Once your child is developed enough to blow a steady, controlled stream of air, you could start to look at wind instruments. Something simple and fun like a slide or train whistle is a good place to start. Just remember to order some ear plugs as well! Unfortunately, primary school music programs have given a bad name to the old recorder. Most of the problem there is that children play cheap, plastic ones that produce a horrible sound regardless. Wooden recorders sound hauntingly beautiful and are a highly beneficial early instrument.
Finally, a slightly older child could look at learning a guitar. A common complaint among parents is that an electric guitar also needs some sort of amp/speaker and cabling. They’re also heavy, big, and can get expensive. A great beginner option is the Loog mini electric. It comes with everything built in, is available in different sizes and colours, and has low string action to be gentler on soft fingers. Guitars are a great way to not only train the ear and enhance coordination, but also to teach about chords, melody, rhythm, and the different patterns and formulas within music.
When choosing any instrument, the most important points are:
Is it in tune/correctly intontated? This means that when you play a note, it is accurately creating sound waves at the right frequency. To get all technical, the sound of the ‘A’ key towards the middle of the piano is created by sound waves vibrating at precisely 440 hertz. This will always play that particular ‘A’ note. Each note in existence has its own sound wave value that, when produced, perfectly plays that note. It’s imperative that whatever instrument it is, it is in tune. If it’s not, you will mis-train the ear. This can be a big problem!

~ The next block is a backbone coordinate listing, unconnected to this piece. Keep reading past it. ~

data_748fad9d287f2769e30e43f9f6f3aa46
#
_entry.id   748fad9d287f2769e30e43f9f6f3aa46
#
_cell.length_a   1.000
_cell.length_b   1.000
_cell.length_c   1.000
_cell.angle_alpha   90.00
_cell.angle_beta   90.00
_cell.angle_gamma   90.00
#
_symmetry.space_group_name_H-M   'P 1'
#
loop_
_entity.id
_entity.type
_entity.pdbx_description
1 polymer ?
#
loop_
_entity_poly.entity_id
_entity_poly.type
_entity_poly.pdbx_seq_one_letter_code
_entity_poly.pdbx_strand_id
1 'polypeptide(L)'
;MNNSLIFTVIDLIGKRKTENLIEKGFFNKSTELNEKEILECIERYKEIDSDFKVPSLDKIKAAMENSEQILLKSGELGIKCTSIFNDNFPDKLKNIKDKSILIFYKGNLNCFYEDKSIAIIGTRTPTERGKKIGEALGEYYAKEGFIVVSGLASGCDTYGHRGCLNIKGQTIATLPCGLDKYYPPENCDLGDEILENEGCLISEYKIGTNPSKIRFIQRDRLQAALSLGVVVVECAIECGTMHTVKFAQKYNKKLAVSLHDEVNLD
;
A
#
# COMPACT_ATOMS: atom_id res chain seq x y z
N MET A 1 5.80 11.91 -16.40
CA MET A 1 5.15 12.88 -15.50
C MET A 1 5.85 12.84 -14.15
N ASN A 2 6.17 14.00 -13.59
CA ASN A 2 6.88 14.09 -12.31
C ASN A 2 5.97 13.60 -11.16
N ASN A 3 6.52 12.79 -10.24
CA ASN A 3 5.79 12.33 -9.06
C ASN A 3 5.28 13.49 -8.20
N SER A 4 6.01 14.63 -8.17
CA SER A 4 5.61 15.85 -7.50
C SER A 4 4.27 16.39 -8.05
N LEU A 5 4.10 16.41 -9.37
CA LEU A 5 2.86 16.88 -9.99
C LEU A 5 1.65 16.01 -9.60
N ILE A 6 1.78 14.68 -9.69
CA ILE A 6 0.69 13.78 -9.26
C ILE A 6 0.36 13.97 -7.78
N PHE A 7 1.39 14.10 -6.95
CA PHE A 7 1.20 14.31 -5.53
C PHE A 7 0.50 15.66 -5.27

What materials is it made from? This is not only a factor for quality but also sound. The main difference in an entry level instrument (for example a flute) and a professional model is the material it’s made from. Well made, high quality instruments not only last a long time, but also sound the best.
Does that child have the right skills to be able to play that instrument? For example, something that needs to be blown is harder than someone that needs to be shaken or hit.
Finally, with instruments, you get what you pay for. If it seems unusually cheap, it’s for a very good reason. Cheap instruments are harder to play, harder to sound good, and lead to frustrated children who give up on music.
The next time you want to buy an instrument for a child, first of all give yourself a high five. What an excellent choice you’re making! Just remember my little ones and their “bagpipes” and let that help guide your choice.
Written by Joanna Predo, author, long-time music teacher and musician.Joanna spends her days negotiating with book printers, stealing time at the piano, and cutting the crusts off sandwiches. Before creating her own tribe of little people, Joanna worked as a jazz singer and pianist for many prestigious clients around Brisbane. She played her first song on the piano at age 2, sung her first jazz number publicly at age 8, and taught her first piano lesson at age 14. Joanna has dedicated most of her 33-year life to the in-depth pursuit of music, and says she is constantly humbled by the fact that she has been selected as a vessel to carry it.